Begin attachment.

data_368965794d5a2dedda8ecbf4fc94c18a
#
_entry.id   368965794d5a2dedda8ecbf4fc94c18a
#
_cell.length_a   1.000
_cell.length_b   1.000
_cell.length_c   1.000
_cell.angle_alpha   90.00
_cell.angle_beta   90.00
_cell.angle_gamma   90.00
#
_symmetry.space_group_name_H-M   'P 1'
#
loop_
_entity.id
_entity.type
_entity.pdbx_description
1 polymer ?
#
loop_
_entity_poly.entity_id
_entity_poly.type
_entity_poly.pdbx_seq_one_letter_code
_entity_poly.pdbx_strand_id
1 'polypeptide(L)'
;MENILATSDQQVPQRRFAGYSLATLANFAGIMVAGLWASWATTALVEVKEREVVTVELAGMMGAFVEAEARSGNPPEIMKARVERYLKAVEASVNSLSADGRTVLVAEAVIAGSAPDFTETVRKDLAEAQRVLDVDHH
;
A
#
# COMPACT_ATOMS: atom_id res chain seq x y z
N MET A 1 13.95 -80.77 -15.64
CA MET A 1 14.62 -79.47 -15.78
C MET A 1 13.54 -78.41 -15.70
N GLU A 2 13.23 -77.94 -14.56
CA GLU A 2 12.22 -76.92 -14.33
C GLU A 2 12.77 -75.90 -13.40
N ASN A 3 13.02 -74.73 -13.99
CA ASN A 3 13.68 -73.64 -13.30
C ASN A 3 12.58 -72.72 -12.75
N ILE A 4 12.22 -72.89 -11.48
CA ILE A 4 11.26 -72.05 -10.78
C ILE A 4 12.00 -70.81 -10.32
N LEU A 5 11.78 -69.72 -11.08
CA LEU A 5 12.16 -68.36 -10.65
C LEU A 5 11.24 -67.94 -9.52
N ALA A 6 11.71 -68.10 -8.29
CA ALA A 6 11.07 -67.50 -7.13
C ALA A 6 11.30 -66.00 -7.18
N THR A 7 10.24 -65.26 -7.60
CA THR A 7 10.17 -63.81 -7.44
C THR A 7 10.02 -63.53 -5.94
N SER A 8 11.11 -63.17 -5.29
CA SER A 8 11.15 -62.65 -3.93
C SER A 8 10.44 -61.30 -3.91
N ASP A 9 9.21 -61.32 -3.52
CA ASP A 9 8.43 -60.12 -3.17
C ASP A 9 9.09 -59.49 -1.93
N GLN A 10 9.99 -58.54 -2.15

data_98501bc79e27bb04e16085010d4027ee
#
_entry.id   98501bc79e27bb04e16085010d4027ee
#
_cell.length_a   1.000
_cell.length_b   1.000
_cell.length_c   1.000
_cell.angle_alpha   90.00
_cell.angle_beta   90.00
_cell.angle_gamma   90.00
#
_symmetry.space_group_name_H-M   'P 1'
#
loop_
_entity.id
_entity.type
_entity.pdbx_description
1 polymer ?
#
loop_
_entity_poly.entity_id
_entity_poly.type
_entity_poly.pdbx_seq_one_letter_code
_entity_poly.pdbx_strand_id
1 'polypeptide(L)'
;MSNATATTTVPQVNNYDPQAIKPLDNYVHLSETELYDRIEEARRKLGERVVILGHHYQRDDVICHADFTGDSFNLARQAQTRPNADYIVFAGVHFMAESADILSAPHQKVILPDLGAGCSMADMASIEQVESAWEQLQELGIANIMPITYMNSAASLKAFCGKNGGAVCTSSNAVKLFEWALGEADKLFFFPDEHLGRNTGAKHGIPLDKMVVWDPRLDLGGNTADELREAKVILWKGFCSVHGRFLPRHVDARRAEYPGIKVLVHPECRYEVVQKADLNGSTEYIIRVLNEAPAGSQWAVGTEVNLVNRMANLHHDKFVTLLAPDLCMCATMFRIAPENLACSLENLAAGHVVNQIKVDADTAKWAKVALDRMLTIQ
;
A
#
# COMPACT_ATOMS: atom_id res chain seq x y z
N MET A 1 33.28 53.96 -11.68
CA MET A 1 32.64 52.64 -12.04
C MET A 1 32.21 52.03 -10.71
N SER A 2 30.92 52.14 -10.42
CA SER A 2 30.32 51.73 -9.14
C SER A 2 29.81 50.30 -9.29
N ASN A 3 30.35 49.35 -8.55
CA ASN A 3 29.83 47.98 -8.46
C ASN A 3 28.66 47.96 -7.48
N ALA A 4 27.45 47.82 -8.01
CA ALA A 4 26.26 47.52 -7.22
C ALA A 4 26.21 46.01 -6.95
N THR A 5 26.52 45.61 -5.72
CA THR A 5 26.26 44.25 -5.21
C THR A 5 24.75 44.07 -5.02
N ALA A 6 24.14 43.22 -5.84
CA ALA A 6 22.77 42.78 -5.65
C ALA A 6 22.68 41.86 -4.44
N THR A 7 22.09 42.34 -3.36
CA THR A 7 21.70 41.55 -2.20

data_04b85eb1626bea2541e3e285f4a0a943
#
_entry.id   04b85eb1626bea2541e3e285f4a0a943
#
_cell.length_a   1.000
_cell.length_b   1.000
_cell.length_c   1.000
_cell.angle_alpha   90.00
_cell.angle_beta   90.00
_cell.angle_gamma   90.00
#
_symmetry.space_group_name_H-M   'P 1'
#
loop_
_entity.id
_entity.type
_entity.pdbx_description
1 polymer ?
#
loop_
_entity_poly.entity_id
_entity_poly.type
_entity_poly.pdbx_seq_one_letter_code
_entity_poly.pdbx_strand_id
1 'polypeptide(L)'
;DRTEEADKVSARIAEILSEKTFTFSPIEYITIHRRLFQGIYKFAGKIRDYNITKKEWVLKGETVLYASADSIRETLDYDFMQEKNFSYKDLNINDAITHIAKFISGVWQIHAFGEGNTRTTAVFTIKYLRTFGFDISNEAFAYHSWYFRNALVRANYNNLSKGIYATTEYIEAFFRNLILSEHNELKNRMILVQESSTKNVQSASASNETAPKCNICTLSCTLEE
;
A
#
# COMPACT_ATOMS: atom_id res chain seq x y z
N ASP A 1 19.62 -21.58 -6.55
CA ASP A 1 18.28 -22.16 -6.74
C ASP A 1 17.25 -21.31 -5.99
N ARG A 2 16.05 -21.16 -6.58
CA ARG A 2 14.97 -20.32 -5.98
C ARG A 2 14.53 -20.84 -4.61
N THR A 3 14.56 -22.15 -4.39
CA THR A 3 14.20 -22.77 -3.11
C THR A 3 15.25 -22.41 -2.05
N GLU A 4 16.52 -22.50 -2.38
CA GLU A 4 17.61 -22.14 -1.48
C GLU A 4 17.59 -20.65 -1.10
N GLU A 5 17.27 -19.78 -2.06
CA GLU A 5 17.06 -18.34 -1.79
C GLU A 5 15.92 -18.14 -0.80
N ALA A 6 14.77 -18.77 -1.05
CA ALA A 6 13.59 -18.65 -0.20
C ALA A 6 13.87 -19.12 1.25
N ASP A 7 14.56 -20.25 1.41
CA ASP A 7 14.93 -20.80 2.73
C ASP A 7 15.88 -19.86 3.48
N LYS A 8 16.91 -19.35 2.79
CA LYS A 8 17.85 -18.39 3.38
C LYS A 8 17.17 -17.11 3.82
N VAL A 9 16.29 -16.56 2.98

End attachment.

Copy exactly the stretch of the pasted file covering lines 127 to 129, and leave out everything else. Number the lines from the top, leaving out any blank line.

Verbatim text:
#
loop_
_entity_poly.entity_id